General term for a laboratory instrument used for deciphering the order of bases in a strand of DNA. Sanger sequencers detect fluorescence from different dyes that are used to identify the A, C, G, and T extension reactions. Contemporary or Pyrosequencer methods are based on detecting the activity of DNA polymerase (a DNA synthesizing enzyme) with another chemoluminescent enzyme. Essentially, the method allows sequencing of a single strand of DNA by synthesizing the complementary strand along it, one base pair at a time, and detecting which base was actually added at each step.

Dataset-specific Instrument Name
Blake trawl
Generic Instrument Name
Beam Trawl
Generic Instrument Description
A beam trawl consists of a cone-shaped body ending in a bag or codend, which retains the catch. In these trawls the horizontal opening of the net is provided by a beam, made of wood or metal, which is up to 12 m long. The vertical opening is provided by two hoop-like trawl shoes mostly made from steel. No hydrodynamic forces are needed to keep a beam trawl open. The beam trawl is normally towed on outriggers, one trawl on each side. While fishing for flatfish the beam trawl is often equipped with tickler chains to disturb the fish from the seabed. For operations on very rough fishing grounds they can be equipped with chain matrices. Chain matrices are rigged between the beam and the groundrope and prevent boulders/stones from being caught by the trawl. Shrimp beam trawls are not so heavy and have smaller mesh sizes. A bobbin of groundrope with rubber bobbins keeps the shrimp beam trawl in contact with the bottom and gives flatfish the opportunity to escape. Close bottom contact is necessary for successful operation. To avoid bycatch of most juvenile fishes selectivity devices are assembled (sieve nets, sorting grids, escape holes). While targeting flatfish the beam trawls are towed up to seven knots, therefore the gear is very heavy; the largest gears weighs up to 10 ton. The towing speed for shrimp is between 2.5 and 3 knots. (from: http://www.fao.org/fishery/geartype/305/en)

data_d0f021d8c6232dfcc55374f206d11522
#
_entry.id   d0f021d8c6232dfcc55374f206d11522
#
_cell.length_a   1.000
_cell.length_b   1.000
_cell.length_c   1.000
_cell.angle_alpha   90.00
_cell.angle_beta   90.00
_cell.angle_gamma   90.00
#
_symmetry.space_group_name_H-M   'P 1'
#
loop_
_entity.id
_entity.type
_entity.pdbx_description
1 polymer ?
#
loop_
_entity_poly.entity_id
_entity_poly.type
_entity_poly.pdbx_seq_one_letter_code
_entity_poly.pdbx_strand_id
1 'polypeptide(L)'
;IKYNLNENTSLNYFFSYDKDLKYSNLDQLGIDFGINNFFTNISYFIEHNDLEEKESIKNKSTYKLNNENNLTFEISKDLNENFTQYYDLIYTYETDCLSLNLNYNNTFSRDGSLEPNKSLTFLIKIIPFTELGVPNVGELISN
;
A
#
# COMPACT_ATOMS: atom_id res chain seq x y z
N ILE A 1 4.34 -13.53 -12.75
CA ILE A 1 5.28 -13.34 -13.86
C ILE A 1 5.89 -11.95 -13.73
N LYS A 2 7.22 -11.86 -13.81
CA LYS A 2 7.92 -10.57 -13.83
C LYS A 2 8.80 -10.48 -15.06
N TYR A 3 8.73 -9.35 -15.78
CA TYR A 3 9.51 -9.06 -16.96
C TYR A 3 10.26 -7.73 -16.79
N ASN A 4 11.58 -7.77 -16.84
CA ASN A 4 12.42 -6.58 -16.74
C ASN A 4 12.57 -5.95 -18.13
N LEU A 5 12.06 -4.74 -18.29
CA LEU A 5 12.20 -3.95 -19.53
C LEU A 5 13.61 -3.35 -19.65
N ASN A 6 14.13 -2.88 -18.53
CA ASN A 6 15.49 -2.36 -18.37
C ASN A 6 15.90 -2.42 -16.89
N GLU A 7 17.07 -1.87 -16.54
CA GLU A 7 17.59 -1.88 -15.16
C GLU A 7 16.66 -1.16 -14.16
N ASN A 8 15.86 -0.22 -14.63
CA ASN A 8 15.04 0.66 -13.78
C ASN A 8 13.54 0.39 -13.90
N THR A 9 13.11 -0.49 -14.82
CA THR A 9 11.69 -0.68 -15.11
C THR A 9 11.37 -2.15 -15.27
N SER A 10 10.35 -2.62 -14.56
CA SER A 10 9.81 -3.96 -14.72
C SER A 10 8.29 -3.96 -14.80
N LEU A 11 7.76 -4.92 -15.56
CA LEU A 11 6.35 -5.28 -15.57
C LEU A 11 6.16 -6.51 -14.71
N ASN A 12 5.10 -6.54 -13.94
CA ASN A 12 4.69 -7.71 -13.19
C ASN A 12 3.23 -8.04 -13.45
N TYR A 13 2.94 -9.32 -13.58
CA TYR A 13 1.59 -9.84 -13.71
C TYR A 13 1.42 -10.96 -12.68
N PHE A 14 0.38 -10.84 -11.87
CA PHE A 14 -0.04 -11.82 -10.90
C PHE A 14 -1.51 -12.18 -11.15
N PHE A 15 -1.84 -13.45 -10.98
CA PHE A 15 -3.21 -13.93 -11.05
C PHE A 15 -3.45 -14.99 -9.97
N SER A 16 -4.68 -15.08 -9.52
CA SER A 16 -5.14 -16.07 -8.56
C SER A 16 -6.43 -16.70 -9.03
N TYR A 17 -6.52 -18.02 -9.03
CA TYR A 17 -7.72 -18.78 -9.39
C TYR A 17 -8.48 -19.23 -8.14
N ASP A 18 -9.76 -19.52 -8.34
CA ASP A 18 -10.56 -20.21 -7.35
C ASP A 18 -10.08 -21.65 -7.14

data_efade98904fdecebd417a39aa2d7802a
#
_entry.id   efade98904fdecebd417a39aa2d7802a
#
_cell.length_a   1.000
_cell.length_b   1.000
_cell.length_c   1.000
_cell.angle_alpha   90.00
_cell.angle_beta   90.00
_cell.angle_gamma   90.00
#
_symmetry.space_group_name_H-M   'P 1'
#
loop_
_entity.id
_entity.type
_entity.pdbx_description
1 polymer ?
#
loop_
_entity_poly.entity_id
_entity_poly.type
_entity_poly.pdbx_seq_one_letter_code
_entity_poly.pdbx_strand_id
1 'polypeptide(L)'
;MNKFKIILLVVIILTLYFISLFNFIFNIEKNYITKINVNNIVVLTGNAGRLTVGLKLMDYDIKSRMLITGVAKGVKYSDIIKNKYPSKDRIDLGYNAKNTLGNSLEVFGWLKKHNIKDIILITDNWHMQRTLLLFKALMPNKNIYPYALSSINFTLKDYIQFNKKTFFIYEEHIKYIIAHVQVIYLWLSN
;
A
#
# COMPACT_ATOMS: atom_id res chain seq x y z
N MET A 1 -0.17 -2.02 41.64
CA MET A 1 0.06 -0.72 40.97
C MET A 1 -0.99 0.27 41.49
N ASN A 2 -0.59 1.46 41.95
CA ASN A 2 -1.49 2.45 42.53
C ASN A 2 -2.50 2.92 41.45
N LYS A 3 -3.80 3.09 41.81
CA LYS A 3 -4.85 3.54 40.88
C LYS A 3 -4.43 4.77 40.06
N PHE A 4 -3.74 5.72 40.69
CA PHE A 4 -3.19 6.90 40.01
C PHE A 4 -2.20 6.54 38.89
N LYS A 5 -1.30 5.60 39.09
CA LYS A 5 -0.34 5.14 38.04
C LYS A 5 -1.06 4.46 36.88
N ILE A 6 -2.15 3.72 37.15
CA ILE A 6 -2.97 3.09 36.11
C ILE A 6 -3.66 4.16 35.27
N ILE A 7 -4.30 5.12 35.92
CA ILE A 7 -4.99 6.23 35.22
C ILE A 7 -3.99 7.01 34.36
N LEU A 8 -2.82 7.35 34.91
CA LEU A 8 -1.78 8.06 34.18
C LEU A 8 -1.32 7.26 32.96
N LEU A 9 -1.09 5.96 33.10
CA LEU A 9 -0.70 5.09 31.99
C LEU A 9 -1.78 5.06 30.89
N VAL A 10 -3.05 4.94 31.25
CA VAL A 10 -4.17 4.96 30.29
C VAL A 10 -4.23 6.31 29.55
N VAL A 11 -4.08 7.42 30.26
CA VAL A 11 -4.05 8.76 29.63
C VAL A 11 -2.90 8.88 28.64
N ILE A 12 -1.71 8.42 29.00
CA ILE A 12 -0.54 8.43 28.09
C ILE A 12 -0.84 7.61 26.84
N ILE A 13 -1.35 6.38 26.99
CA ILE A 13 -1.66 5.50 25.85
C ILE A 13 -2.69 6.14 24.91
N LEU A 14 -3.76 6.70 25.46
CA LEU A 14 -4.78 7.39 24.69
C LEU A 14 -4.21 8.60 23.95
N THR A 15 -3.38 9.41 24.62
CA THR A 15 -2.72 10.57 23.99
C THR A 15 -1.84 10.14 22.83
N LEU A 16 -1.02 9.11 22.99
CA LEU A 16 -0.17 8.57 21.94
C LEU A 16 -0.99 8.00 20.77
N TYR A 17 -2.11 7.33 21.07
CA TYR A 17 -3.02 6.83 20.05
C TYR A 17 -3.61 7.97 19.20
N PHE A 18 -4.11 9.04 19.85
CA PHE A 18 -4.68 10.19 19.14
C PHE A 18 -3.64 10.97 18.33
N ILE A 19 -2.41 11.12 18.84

Dataset-specific Instrument Name
Generic Instrument Name
Epibenthic Sled
Generic Instrument Description
An epibenthic sled is a semi-quantitative bottom-sampling device designed to trawl just above the bottom at the sediment water interface (the epibenthic zone). The sled consists of a rectangular steel frame with a mesh net (often more than one) attached to it. Towed along the ocean floor, its weight scrapes into the benthos, collecting any organisms on the surface or in the first few centimeters of sediment. It also collects the organisms in the water column just above the benthos. Descriptions from WHOI and Census of Marine Life.

Dataset-specific Instrument Name
Generic Instrument Name
Thermal Cycler
Generic Instrument Description
A thermal cycler or "thermocycler" is a general term for a type of laboratory apparatus, commonly used for performing polymerase chain reaction (PCR), that is capable of repeatedly altering and maintaining specific temperatures for defined periods of time. The device has a thermal block with holes where tubes with the PCR reaction mixtures can be inserted. The cycler then raises and lowers the temperature of the block in discrete, pre-programmed steps. They can also be used to facilitate other temperature-sensitive reactions, including restriction enzyme digestion or rapid diagnostics. (adapted from http://serc.carleton.edu/microbelife/research_methods/genomics/pcr.html)


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Deployments

LMG1312

Website
Platform
ARSV Laurence M. Gould
Report
Start Date
2013-11-22
End Date
2013-12-20
Description
Benthic invertebrate studies

NBP1210

Website
Platform
RVIB Nathaniel B. Palmer
Report
Start Date
2013-01-06
End Date
2013-02-09
Description
Seaglider AUV-SG-503-2012 was recovered on this cruise.


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Project Information

Genetic connectivity and biogeographic patterns of Antarctic benthic invertebrates (Antarctic Inverts)

Coverage: Antarctica


Extracted from the NSF award abstract:

The research will explore the genetics, diversity, and biogeography of Antarctic marine benthic invertebrates, seeking to overturn the widely accepted suggestion that benthic fauna do not constitute a large, panmictic population. The investigators will sample adults and larvae from undersampled regions of West Antarctica that, combined with existing samples, will provide significant coverage of the western hemisphere of the Southern Ocean. The objectives are: 1) To assess the degree of genetic connectivity (or isolation) of benthic invertebrate species in the Western Antarctic using high-resolution genetic markers. 2) To begin exploring planktonic larvae spatial and bathymetric distributions for benthic shelf invertebrates in the Bellinghausen, Amundsen and Ross Seas. 3) To continue to develop a Marine Antarctic Genetic Inventory (MAGI) that relates larval and adult forms via DNA barcoding. 



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Funding

Funding SourceAward
NSF Office of Polar Programs (formerly NSF PLR) (NSF OPP)
NSF Office of Polar Programs (formerly NSF PLR) (NSF OPP)